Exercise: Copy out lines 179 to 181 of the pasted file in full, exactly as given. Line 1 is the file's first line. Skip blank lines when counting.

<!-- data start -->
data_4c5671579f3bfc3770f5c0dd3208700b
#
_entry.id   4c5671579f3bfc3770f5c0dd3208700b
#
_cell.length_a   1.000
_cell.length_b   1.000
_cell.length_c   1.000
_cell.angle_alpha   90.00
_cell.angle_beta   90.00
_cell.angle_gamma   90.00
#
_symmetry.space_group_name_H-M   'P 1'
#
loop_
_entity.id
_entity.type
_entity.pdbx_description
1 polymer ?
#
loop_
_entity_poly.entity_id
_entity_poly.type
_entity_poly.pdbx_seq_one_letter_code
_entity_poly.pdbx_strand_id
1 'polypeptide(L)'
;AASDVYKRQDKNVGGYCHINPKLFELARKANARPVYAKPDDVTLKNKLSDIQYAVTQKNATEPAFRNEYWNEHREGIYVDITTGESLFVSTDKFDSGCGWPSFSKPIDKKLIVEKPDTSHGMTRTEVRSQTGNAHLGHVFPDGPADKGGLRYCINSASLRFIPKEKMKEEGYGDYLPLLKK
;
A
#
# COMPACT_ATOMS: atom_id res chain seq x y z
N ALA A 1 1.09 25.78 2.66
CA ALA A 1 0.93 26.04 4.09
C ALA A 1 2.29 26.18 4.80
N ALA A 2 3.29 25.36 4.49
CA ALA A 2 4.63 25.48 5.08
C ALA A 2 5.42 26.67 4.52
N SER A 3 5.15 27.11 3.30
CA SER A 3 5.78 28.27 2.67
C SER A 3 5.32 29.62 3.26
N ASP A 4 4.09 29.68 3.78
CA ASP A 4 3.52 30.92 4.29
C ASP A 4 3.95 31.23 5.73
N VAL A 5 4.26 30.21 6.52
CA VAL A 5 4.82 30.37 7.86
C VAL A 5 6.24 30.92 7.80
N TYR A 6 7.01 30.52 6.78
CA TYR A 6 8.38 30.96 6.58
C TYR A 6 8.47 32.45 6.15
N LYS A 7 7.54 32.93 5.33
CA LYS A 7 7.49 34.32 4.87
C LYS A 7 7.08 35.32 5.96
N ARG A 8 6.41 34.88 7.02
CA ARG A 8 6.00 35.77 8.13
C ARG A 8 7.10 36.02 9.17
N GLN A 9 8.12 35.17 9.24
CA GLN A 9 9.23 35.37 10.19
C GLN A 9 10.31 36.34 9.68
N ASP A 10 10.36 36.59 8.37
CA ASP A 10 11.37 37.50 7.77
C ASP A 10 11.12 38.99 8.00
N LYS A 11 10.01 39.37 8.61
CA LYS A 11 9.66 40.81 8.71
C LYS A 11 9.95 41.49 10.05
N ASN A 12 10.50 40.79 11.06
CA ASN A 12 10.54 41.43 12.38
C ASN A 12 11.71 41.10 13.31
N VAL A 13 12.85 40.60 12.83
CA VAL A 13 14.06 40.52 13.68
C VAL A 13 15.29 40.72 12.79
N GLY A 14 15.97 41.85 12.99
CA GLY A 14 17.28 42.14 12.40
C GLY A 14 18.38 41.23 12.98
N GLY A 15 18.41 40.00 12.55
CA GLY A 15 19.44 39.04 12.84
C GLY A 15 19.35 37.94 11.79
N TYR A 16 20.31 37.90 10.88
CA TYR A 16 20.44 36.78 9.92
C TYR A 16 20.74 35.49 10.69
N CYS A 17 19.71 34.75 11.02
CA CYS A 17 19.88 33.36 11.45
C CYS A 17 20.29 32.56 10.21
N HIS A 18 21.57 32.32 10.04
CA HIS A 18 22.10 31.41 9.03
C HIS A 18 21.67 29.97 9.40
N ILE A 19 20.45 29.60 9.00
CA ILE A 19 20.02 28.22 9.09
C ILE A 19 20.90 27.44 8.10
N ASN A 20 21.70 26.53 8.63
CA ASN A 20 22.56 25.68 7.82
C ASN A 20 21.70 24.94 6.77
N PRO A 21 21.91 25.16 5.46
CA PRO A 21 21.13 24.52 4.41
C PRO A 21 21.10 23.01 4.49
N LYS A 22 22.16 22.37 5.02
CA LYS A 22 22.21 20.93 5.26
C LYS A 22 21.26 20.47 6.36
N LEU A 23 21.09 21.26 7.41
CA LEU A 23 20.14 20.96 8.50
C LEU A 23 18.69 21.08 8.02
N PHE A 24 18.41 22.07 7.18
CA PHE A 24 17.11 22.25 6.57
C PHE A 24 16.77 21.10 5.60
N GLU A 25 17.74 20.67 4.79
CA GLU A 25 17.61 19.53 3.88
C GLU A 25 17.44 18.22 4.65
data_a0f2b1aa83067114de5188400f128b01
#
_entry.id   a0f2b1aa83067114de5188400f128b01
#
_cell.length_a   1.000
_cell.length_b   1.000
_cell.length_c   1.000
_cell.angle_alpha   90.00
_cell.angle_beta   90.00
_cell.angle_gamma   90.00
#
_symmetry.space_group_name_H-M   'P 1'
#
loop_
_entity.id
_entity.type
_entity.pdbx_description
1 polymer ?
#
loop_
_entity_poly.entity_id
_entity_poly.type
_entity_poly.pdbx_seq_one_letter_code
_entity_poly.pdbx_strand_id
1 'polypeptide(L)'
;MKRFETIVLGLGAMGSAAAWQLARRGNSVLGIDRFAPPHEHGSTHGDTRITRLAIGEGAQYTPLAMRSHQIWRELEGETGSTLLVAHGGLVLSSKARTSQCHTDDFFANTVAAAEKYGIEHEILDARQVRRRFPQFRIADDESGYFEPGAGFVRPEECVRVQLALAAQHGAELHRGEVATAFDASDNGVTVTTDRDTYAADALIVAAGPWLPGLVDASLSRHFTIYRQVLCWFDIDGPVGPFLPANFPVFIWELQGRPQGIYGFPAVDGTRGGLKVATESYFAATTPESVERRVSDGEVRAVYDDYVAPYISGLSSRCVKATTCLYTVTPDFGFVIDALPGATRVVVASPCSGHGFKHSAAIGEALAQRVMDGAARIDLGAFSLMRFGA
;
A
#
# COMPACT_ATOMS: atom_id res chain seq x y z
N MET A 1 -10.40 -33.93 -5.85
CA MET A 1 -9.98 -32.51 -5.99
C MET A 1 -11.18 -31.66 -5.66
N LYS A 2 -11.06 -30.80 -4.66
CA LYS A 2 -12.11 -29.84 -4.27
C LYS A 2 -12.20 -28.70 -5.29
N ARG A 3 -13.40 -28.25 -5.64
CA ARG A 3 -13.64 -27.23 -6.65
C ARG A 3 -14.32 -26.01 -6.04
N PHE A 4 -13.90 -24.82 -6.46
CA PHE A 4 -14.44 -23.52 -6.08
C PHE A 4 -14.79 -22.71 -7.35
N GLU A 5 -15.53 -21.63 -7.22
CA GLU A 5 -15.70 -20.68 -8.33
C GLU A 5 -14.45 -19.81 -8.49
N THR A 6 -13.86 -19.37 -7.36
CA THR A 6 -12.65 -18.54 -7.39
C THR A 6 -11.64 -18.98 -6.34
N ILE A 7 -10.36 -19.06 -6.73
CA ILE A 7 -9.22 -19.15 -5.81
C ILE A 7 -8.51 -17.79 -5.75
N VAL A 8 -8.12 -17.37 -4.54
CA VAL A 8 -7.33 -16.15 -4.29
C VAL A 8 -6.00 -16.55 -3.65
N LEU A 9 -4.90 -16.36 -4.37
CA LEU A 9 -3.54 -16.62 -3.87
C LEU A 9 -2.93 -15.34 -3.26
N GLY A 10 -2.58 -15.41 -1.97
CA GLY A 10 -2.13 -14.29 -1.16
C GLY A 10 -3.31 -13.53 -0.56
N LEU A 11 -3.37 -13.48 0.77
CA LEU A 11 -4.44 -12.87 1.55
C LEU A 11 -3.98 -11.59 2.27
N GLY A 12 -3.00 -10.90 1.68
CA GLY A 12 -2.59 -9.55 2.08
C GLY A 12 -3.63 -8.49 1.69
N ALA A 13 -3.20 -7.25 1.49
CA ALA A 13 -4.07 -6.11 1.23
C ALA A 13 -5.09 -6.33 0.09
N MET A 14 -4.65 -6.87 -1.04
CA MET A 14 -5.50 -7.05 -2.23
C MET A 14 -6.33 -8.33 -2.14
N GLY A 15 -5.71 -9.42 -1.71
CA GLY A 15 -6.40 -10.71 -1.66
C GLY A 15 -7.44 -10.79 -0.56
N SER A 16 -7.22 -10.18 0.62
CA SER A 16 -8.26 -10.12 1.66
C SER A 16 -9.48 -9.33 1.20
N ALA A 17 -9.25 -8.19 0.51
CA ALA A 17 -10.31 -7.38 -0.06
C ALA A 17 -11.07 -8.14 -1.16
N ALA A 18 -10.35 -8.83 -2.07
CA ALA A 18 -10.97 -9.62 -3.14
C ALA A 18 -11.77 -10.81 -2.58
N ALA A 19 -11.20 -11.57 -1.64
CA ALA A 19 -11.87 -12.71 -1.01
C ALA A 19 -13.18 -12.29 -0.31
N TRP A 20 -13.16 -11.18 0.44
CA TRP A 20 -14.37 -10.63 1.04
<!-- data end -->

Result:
CA GLY A 15 -6.40 -10.71 -1.66
C GLY A 15 -7.44 -10.79 -0.56
N SER A 16 -7.22 -10.18 0.62